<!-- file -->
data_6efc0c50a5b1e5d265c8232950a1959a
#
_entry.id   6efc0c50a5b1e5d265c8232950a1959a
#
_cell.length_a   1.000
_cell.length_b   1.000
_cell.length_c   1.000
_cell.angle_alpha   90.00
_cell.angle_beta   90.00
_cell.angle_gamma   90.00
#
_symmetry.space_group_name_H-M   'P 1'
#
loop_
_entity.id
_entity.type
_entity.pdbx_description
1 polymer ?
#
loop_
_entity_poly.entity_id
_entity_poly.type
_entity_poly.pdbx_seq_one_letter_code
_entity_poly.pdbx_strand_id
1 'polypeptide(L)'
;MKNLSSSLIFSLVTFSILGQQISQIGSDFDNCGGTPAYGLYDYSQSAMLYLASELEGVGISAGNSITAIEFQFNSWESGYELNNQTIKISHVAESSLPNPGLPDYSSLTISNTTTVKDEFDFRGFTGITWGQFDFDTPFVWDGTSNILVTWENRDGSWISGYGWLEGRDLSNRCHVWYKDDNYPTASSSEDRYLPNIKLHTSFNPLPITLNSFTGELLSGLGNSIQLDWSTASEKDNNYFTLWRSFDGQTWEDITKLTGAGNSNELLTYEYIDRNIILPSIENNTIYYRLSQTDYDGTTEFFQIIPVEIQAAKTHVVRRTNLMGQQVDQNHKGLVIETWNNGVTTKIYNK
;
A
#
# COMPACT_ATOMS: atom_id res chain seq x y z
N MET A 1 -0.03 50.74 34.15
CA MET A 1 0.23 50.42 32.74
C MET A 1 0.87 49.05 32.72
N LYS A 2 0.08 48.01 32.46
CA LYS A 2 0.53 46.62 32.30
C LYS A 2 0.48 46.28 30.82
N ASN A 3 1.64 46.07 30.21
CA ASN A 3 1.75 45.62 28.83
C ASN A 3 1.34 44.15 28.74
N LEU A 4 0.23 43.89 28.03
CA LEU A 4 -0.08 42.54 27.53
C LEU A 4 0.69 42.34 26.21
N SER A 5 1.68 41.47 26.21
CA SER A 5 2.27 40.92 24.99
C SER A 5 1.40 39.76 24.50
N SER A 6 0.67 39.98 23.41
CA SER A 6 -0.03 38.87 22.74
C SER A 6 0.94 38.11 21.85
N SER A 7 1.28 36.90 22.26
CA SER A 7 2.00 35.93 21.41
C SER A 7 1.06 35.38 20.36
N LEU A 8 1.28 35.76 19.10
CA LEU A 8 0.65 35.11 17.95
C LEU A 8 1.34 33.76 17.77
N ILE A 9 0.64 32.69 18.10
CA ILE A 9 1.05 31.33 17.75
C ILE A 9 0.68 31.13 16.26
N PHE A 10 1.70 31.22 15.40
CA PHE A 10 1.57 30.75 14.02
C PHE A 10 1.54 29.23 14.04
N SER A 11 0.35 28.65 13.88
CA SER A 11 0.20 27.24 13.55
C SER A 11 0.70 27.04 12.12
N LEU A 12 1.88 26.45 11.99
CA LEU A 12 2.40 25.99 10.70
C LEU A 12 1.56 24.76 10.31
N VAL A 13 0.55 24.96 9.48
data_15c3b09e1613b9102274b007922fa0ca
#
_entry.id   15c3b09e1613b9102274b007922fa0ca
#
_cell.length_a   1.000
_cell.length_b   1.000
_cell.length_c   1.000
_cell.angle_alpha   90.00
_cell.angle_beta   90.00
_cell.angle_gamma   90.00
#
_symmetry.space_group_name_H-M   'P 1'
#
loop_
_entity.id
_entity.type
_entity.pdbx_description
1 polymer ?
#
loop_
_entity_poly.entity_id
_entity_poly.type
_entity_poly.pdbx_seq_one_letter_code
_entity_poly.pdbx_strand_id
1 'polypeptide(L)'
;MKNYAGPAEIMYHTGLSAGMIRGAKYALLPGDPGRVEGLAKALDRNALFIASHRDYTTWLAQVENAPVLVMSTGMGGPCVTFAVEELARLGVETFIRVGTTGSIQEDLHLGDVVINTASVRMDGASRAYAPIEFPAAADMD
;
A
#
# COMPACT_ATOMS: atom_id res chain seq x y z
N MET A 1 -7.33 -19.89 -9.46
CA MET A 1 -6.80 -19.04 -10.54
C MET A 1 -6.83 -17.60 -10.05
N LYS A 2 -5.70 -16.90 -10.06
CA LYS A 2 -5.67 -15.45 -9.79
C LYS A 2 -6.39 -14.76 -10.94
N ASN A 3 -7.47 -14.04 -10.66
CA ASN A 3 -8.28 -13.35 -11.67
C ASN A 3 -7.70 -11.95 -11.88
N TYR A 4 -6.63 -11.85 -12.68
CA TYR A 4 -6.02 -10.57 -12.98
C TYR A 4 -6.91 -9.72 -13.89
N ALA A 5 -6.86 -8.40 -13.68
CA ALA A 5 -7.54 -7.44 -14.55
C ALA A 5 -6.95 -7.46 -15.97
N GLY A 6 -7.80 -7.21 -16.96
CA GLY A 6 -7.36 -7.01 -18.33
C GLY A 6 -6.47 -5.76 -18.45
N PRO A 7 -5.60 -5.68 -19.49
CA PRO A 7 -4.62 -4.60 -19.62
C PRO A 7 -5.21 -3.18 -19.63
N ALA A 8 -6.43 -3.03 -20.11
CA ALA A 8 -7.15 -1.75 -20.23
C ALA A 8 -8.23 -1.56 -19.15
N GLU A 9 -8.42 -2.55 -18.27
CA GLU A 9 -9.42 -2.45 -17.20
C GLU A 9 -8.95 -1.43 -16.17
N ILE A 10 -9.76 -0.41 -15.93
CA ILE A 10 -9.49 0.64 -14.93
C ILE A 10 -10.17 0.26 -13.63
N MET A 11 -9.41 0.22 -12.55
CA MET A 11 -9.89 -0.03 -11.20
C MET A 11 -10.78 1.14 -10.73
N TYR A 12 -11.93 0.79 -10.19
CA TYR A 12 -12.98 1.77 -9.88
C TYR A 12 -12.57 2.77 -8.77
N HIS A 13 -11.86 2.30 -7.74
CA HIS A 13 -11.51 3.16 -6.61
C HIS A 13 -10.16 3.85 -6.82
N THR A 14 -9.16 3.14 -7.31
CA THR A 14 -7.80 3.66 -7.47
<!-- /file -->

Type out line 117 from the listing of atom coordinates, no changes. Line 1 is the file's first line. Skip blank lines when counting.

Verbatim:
CA PRO A 7 -4.62 -4.60 -19.62